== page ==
Unifying the Voices: This rally serves as a harmonious convergence, uniting the voices of Africans, the African Diaspora, and global supporters. It is an eloquent testament to unity forged in the face of historical injustices that have lingered for too long. As the rallying cries of Africa ring out, they are joined by the echoes of solidarity worldwide.
End the Grip of Colonial Chains: It's time to quell colonial practices etched in history. This movement asserts African nations' right to self-determination and sovereignty. The legacy of dominance must yield to an era of autonomy, unity, and reverence for Africa's independence.
Demanding Ownership: Theft of Africa's human and natural treasures fuels inequity and suffering. The call for resource justice demands the return of the treasures of Africa to its rightful owners. This rally is an embodiment of the spirit of Africa's unwavering resilience. It is a proclamation that the continent's people, history, and future will be defined not by the shadows of exploitation but by the resplendence of unity, the triumph of sovereignty, and the triumph over injustice.
How You Can Participate: Attend the Rally: Join us at the French Embassy in Washington DC to stand in solidarity with Africans and supporters saying #NoMore to colonialism and exploitation. Spread the Word: Share this event with your friends and family on social media. Let your voice be heard and encourage others to join the movement. Engage on Social Media: Use the hashtag #NoMore to amplify the message. Share your thoughts, stories, and reasons for standing against colonialism.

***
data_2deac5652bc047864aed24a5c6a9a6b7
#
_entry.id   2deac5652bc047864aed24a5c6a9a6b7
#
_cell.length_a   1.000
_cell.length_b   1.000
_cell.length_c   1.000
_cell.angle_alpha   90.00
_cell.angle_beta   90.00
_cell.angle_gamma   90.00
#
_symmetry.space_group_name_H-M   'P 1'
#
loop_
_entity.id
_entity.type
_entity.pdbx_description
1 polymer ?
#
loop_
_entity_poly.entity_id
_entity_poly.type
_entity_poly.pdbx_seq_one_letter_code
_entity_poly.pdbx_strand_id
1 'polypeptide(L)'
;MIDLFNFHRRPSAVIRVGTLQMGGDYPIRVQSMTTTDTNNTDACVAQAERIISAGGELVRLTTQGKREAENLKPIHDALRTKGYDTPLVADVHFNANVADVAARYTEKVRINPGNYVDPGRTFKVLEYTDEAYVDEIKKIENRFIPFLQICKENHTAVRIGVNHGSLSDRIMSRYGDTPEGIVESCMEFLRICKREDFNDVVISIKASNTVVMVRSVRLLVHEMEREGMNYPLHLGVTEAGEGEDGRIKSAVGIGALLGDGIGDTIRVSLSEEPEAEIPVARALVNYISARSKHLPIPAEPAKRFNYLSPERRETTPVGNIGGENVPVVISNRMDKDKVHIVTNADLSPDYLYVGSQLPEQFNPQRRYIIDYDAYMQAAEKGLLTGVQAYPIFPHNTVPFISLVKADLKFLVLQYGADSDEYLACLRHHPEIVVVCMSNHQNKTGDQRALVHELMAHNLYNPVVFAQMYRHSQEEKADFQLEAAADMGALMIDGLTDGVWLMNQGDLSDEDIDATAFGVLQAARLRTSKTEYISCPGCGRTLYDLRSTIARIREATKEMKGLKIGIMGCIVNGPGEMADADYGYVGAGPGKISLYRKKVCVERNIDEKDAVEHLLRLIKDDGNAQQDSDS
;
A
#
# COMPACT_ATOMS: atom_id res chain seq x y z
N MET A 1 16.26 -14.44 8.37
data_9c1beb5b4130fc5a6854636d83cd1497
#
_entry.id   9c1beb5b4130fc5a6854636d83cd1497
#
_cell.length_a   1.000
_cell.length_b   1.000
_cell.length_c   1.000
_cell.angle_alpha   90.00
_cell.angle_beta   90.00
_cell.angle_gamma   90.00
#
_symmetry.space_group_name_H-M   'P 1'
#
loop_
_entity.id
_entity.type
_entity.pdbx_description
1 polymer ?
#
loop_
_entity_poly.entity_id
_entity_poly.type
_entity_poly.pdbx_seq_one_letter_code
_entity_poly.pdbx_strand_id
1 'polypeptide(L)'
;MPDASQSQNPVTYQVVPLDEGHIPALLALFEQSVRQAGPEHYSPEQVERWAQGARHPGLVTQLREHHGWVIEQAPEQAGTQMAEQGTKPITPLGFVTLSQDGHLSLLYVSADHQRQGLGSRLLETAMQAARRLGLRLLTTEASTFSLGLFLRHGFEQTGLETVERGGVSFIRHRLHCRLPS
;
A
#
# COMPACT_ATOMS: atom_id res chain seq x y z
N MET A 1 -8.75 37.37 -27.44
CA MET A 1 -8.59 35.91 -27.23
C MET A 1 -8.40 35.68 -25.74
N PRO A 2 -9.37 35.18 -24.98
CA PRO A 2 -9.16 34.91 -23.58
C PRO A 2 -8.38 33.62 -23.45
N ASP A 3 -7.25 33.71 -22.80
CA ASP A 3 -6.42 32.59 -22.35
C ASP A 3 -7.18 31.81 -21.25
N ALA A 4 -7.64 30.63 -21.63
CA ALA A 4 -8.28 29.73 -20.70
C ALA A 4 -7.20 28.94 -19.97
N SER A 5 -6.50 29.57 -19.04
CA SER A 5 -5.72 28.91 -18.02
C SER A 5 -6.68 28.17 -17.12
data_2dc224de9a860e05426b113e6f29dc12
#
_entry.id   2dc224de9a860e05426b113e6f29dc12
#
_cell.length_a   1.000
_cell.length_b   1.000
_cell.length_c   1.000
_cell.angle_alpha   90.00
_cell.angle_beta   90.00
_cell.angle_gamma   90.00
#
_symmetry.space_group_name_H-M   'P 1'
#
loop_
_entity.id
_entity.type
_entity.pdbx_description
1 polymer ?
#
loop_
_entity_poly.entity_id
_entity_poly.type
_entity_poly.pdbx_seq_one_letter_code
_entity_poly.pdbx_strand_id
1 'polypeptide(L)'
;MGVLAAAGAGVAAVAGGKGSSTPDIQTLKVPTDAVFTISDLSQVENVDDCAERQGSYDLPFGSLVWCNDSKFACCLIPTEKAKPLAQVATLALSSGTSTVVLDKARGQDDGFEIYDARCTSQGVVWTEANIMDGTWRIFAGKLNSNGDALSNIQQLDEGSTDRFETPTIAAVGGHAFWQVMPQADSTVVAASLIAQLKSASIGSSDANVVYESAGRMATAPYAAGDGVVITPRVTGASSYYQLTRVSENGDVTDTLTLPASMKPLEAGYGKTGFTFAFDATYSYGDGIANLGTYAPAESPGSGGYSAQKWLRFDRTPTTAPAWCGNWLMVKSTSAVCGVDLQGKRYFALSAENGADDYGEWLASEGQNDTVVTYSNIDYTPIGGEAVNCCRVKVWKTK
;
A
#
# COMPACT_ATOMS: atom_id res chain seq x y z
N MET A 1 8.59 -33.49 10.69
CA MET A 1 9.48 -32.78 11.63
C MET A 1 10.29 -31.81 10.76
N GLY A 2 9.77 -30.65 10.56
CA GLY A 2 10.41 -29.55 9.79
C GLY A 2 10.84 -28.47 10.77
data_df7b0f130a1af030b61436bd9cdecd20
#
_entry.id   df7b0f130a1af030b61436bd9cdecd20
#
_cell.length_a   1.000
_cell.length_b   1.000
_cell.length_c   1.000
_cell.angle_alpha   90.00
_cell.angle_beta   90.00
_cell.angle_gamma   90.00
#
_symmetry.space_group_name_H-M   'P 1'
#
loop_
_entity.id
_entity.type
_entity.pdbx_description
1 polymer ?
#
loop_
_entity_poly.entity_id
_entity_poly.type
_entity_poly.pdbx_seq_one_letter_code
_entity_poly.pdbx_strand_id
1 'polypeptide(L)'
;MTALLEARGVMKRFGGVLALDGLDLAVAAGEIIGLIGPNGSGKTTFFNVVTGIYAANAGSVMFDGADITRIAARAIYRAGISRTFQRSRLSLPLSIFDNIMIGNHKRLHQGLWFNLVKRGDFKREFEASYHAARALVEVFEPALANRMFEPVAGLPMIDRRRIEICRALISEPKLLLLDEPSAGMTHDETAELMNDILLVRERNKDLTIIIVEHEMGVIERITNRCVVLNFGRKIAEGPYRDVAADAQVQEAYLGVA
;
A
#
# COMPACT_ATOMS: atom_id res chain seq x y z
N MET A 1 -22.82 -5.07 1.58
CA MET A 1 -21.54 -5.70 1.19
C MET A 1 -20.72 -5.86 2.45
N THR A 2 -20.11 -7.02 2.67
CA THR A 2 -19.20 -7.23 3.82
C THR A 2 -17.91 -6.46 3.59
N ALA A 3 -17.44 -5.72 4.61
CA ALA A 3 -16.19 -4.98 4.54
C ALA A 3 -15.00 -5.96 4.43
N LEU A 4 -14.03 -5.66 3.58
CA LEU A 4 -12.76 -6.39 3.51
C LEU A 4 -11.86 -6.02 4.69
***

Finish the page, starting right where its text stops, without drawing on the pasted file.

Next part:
Join NoWarInNiger Rally: Uniting Voices Against Colonialism: Join us for a historic rally at the French Embassy in Washington DC on Saturday, September 2nd, 2023, as Africans, the African Diaspora, and supporters unite to say
#NoMore to colonialism and the unjust theft of human and natural resources.
Together, We Can Make a Difference
Answer Coalition and Africans United